Johann Sebastian Bach

Johann Sebastian Bach

Johann Sebastian Bach was born March 21, 1685. By age 10 his parents had died. At 18, Bach was a church organist, then held positions in royal courts.

In 1717, Bach was imprisoned because a duke in the city of Weimar did not want him employed elsewhere. Widowed with 7 children, he remarried and had 13 more.

Considered the “master of masters,” Johann Sebastian Bach’s works include:

  • Jesus, Meine Freude (Jesus, My Joy!)
  • Passion According to St. Matthew
  • Christen, ätzet diesen Tag (Christians, engrave this day)
  • Easter Oratorio

Bach wrote more than 300 sacred cantatas, including:

  • Christ lag in Todes Banden (Christ lay in death’s bonds)
  • Ein feste Burg ist unser Gott (A mighty fortress is our God)
  • Gottes Zeit ist die allerbeste Zeit (God’s Time is the very best Time)
  • Wachet auf, ruft uns die Stimme (Sleepers Awake)

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In “The Story of Mankind,” 1921, Hendrik Willem van Loon wrote: “By the middle of the 18th century the musical life of Europe was in full swing. Then there came forward a man who was greater than all others, a simple organist of the Thomas Church of Leipzig, by the name of Johann Sebastian Bach. In his compositions for every known instrument … to the most stately of sacred hymns and oratorios, he laid the foundation for all our modern music. When he died in the year 1750 he was succeeded by Mozart … then Ludwig van Beethoven.”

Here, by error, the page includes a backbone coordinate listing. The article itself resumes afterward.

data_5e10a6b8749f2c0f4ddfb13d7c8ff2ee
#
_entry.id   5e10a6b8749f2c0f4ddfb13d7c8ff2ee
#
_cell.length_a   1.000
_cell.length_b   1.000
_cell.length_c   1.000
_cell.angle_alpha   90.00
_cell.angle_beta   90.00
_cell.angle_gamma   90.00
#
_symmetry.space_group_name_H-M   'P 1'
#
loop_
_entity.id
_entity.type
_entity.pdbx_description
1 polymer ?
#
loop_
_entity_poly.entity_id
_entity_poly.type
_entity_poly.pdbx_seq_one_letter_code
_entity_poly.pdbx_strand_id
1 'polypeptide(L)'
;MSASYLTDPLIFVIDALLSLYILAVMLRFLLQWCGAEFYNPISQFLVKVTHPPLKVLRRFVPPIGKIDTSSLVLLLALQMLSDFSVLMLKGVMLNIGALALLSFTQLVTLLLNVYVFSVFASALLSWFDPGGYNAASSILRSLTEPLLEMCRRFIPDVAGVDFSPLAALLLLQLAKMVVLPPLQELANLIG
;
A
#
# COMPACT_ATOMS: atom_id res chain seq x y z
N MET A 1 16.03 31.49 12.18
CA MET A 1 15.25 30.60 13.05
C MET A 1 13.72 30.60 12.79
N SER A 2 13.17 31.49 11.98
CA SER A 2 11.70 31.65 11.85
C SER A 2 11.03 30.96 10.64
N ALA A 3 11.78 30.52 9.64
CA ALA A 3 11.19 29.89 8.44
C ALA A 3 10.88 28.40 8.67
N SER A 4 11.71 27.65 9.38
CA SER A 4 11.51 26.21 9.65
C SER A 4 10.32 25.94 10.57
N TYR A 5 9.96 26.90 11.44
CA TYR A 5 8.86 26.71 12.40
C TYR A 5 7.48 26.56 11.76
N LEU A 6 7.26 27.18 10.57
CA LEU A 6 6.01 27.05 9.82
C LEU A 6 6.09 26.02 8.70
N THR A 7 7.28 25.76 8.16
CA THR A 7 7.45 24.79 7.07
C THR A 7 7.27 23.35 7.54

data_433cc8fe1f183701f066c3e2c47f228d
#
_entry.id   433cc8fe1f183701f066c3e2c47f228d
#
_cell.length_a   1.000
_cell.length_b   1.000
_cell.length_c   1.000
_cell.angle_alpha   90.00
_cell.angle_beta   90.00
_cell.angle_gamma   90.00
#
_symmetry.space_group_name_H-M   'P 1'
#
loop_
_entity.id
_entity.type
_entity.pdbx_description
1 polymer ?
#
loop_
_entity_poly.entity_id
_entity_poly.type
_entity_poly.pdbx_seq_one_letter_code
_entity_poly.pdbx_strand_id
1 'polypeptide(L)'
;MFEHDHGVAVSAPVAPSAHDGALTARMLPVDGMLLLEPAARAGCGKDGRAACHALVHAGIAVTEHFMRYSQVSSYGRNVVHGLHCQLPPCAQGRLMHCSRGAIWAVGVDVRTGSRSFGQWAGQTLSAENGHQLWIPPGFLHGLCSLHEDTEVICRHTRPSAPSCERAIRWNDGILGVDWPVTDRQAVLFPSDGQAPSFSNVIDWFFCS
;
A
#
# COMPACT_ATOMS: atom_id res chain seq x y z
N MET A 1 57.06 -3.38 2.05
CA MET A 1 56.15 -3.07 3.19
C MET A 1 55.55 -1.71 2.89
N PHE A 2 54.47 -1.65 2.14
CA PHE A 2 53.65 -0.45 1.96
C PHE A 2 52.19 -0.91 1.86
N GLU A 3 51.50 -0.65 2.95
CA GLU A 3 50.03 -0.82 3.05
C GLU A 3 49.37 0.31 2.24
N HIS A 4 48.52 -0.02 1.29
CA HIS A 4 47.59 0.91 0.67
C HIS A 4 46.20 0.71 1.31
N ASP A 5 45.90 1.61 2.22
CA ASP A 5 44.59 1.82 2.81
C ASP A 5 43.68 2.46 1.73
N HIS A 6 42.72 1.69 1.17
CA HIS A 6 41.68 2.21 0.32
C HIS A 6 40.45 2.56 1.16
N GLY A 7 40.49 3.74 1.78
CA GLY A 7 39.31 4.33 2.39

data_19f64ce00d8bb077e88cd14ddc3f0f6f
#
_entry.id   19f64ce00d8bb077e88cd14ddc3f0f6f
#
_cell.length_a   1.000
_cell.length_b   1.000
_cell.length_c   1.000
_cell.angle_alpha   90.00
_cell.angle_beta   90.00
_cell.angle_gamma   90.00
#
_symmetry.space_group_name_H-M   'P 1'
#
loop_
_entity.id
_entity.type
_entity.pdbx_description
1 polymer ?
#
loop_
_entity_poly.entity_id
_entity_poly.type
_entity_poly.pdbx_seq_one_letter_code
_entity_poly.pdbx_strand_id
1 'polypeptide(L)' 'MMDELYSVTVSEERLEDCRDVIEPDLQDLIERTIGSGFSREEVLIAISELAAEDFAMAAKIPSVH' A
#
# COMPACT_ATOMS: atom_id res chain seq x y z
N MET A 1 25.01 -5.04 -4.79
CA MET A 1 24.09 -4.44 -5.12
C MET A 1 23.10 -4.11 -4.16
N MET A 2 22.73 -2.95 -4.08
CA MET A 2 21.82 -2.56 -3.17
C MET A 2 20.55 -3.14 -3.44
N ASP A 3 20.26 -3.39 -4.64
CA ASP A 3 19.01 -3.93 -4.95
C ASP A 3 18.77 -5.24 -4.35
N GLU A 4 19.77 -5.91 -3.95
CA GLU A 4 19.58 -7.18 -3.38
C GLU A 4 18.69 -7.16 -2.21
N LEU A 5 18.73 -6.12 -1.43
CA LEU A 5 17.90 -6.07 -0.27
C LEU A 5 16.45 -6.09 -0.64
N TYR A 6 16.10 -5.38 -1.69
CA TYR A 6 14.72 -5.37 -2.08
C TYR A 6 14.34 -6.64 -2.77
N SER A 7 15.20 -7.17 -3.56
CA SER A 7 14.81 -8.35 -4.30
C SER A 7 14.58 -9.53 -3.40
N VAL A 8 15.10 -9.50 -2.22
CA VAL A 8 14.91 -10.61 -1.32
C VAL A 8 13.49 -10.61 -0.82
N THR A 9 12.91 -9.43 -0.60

While serving as cantor at Thomas Church of Leipzig, Bach taught Luther’s Small Catechism. He stated: “The aim and final end of all music should be none other than the glory of God and the refreshment of the soul. If heed is not paid to this, it is not true music but a diabolical bawling and twanging.”

On Feb. 22, 1990, President George H.W. Bush stated: “The Bible has had a critical impact upon the development of Western civilization. Western literature, art, and music are filled with images and ideas that can be traced to its pages.”

Supreme Court Justice Robert Jackson wrote in McCollum v. Board of Education, 1948: “It would not seem practical to teach either practice or appreciation of the arts if we are to forbid exposure of youth to any religious influences. Music without sacred music would be incomplete, even from a secular point of view.”

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